“Bigot” as the New N-Word
Christians in Massachusetts, having been excluded from the governmental discussion about what marriage means in their state by the process whereby the definition was changed (and, I would add, having watched as Catholic adoption agencies closed their doors because the state would make no accommodation of their beliefs with respect to clientele) are concerned that they are being disenfranchised and that they will have no recourse should public schools begin indoctrinating their children against them, in keeping with Massachusetts law. Commenter MRH’s response?
Oh, boo frickin’ hoo.
I’m sure that even those who met my previous post with a shrug would admit that their response would be quite different if the book being read aloud to first graders weren’t King and King, which ends with a guy on guy kiss, but rather a picture book called King and King of Kings, in which a young prince finds no mate to overwhelm his sense of vocation, with the last page showing him entering a Roman Catholic seminary. Surely it would be wrong of public schools to stigmatize children who might make such a decision, but I suspect that the froth would fly around a mouthed “indoctrination.”
Be such hypotheticals as they may, I’m fascinated by the way in which the word “bigot” (or a broader accusation of bigotry) has come to function not unlike the N-word did back before the tide of civil rights cleared the land of all but meager remnants and impressions of racial detritus. Calling a person a “nigger” once marked him as beneath consideration. Unfit to participate in civil society; unfit to vote; unworthy of the free exchange of ideas. Now, we correctly realize that it is the person invoking the word for that purpose who deserves the burden of those “uns.”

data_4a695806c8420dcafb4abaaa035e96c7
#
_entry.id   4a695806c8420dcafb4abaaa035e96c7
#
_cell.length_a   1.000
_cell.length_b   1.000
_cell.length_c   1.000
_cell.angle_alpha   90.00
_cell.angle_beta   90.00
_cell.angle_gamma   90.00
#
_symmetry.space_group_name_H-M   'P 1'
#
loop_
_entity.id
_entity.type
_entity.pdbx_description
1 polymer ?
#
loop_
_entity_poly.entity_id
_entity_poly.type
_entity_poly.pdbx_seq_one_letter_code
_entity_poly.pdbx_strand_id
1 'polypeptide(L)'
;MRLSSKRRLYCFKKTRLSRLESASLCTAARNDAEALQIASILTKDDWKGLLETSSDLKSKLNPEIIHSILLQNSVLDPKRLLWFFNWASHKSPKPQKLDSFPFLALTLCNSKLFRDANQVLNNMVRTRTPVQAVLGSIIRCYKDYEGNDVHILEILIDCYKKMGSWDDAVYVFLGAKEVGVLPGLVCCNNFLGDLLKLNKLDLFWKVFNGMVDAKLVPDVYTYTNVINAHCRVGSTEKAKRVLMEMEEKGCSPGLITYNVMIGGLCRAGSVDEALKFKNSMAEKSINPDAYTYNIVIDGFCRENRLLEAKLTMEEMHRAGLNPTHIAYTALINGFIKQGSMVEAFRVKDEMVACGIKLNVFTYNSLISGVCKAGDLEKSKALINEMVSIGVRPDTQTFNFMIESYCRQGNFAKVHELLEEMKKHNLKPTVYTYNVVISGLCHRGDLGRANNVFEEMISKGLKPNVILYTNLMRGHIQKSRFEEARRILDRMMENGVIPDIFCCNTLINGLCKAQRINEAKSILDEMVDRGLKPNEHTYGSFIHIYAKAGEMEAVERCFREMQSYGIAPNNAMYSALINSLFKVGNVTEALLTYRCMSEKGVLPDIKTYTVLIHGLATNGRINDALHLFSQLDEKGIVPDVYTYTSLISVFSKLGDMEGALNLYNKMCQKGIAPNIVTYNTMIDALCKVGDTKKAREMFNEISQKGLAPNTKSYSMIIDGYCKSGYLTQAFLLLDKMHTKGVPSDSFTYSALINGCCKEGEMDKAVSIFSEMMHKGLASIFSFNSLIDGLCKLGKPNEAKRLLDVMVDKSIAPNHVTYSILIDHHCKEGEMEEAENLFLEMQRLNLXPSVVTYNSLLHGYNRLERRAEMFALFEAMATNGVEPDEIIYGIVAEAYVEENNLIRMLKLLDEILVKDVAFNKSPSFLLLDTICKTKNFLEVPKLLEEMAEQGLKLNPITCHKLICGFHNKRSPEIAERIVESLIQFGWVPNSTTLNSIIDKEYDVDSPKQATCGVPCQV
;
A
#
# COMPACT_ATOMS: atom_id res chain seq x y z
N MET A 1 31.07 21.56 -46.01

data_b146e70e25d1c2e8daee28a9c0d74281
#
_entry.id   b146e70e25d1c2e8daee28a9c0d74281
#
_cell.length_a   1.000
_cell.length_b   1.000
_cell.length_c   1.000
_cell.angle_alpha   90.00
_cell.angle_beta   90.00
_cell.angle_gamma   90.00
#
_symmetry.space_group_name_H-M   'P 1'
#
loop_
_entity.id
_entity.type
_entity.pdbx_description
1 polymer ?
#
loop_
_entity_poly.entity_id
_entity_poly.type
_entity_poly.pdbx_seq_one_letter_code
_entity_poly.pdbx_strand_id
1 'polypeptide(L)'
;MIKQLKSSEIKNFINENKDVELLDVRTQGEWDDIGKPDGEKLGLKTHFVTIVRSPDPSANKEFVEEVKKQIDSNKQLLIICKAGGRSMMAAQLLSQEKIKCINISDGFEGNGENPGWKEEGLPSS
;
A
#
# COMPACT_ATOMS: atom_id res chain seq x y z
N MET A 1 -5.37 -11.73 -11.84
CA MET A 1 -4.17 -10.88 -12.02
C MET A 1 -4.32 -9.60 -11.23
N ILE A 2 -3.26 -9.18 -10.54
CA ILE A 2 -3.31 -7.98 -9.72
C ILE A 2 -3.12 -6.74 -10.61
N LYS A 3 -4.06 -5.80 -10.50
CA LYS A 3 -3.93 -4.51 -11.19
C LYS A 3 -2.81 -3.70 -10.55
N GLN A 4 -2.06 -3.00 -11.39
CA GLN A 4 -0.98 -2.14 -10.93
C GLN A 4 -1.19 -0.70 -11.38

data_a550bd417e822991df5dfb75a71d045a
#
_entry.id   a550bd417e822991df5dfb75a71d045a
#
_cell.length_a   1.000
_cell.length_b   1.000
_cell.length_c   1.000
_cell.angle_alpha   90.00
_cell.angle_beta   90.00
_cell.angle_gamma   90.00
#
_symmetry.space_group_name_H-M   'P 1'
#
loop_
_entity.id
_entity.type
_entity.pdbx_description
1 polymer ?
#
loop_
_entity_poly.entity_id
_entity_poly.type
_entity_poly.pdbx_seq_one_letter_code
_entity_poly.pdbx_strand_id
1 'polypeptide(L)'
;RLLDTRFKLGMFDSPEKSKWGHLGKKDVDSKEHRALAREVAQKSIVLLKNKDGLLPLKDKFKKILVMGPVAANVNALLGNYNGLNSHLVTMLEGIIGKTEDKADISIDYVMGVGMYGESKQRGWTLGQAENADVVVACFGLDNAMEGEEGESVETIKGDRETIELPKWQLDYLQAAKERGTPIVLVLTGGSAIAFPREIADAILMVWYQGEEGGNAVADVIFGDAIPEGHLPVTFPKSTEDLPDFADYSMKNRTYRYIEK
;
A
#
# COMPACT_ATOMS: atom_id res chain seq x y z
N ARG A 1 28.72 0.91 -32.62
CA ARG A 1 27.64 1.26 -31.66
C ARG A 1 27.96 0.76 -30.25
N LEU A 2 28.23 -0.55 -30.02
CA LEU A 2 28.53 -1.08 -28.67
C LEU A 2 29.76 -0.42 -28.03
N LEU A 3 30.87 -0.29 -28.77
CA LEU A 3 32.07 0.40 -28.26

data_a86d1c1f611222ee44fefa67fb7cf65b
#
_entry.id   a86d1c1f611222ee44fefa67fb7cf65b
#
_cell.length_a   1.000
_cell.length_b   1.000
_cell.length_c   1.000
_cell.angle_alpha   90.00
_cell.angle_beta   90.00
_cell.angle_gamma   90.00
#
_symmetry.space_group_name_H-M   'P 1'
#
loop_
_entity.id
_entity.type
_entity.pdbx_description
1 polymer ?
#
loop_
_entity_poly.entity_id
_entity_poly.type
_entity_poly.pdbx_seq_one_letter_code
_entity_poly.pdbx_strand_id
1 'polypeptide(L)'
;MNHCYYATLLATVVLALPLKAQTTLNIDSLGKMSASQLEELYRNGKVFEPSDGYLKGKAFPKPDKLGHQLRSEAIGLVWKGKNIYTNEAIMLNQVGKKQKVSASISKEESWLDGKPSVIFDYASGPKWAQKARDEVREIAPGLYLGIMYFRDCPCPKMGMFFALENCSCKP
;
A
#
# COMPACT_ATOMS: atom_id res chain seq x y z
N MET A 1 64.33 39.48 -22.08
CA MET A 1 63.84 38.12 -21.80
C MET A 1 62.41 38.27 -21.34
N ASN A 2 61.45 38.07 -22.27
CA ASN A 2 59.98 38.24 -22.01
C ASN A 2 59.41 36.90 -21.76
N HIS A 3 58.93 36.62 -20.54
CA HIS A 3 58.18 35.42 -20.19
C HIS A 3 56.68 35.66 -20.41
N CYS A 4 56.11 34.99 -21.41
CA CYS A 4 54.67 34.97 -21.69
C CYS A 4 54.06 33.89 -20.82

Unfortunately, general consensus about the proper targets of disapprobation has been transformed into a weapon wielded by limelighters to publicly stroke their own moral vanity and by activists to advance causes beyond the speed that honest, fair, democratic debate would enable. Use a word or phrase that can be spun as bigoted, and enemies will trip over themselves to grab newsprint and gainsay your lifetime of work and service. Hold to traditional beliefs bearing on social structure and development, and your disenfranchisement will be legitimized as a civil rights necessity and the air around your arguments will be poisoned with the acrid insinuation that all who give them a public moment’s consideration will find the accusatory finger pointed at them.
The context and background for the two words could not be more different, obviously, yet how like the racists of old in their small-minded lack of empathy and hostile usage of language are those who behave as if they need only speak the word “bigot” in order to make it so.